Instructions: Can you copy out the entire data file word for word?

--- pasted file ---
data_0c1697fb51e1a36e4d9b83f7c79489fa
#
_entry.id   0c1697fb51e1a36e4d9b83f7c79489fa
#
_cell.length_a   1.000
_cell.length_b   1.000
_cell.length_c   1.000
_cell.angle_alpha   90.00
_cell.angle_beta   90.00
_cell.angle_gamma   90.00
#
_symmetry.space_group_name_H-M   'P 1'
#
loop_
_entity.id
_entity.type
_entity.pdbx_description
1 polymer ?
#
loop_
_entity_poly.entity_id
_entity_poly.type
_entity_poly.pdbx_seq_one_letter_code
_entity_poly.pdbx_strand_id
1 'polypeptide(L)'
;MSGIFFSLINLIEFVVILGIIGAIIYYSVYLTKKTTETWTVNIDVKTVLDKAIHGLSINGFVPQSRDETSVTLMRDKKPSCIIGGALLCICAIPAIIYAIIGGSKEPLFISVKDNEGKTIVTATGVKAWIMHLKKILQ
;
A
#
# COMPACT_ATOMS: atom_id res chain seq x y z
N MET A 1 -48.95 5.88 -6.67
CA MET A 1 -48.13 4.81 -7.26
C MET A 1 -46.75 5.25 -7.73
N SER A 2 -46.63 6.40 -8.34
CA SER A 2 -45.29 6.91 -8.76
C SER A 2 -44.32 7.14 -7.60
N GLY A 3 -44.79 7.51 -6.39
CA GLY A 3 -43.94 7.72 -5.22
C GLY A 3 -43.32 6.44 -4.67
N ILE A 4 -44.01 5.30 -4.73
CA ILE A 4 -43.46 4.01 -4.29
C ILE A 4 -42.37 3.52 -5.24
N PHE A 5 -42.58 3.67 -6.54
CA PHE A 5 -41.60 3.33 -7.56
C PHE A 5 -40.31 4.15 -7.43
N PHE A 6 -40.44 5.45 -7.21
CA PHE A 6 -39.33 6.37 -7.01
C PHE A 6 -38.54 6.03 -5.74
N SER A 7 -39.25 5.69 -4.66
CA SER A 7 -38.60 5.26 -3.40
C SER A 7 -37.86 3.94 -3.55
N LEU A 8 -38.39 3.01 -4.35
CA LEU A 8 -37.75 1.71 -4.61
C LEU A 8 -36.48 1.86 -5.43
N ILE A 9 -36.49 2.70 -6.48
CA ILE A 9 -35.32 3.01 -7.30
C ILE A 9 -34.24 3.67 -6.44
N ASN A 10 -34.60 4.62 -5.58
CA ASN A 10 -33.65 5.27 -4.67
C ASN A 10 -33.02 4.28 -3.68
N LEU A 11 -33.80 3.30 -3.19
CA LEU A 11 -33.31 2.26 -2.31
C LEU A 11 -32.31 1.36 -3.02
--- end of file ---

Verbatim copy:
data_0c1697fb51e1a36e4d9b83f7c79489fa
#
_entry.id   0c1697fb51e1a36e4d9b83f7c79489fa
#
_cell.length_a   1.000
_cell.length_b   1.000
_cell.length_c   1.000
_cell.angle_alpha   90.00
_cell.angle_beta   90.00
_cell.angle_gamma   90.00
#
_symmetry.space_group_name_H-M   'P 1'
#
loop_
_entity.id
_entity.type
_entity.pdbx_description
1 polymer ?
#
loop_
_entity_poly.entity_id
_entity_poly.type
_entity_poly.pdbx_seq_one_letter_code
_entity_poly.pdbx_strand_id
1 'polypeptide(L)'
;MSGIFFSLINLIEFVVILGIIGAIIYYSVYLTKKTTETWTVNIDVKTVLDKAIHGLSINGFVPQSRDETSVTLMRDKKPSCIIGGALLCICAIPAIIYAIIGGSKEPLFISVKDNEGKTIVTATGVKAWIMHLKKILQ
;
A
#
# COMPACT_ATOMS: atom_id res chain seq x y z
N MET A 1 -48.95 5.88 -6.67
CA MET A 1 -48.13 4.81 -7.26
C MET A 1 -46.75 5.25 -7.73
N SER A 2 -46.63 6.40 -8.34
CA SER A 2 -45.29 6.91 -8.76
C SER A 2 -44.32 7.14 -7.60
N GLY A 3 -44.79 7.51 -6.39
CA GLY A 3 -43.94 7.72 -5.22
C GLY A 3 -43.32 6.44 -4.67
N ILE A 4 -44.01 5.30 -4.73
CA ILE A 4 -43.46 4.01 -4.29
C ILE A 4 -42.37 3.52 -5.24
N PHE A 5 -42.58 3.67 -6.54
CA PHE A 5 -41.60 3.33 -7.56
C PHE A 5 -40.31 4.15 -7.43
N PHE A 6 -40.44 5.45 -7.21
CA PHE A 6 -39.33 6.37 -7.01
C PHE A 6 -38.54 6.03 -5.74
N SER A 7 -39.25 5.69 -4.66
CA SER A 7 -38.60 5.26 -3.40
C SER A 7 -37.86 3.94 -3.55
N LEU A 8 -38.39 3.01 -4.35
CA LEU A 8 -37.75 1.71 -4.61
C LEU A 8 -36.48 1.86 -5.43
N ILE A 9 -36.49 2.70 -6.48
CA ILE A 9 -35.32 3.01 -7.30
C ILE A 9 -34.24 3.67 -6.44
N ASN A 10 -34.60 4.62 -5.58
CA ASN A 10 -33.65 5.27 -4.67
C ASN A 10 -33.02 4.28 -3.68
N LEU A 11 -33.80 3.30 -3.19
CA LEU A 11 -33.31 2.26 -2.31
C LEU A 11 -32.31 1.36 -3.02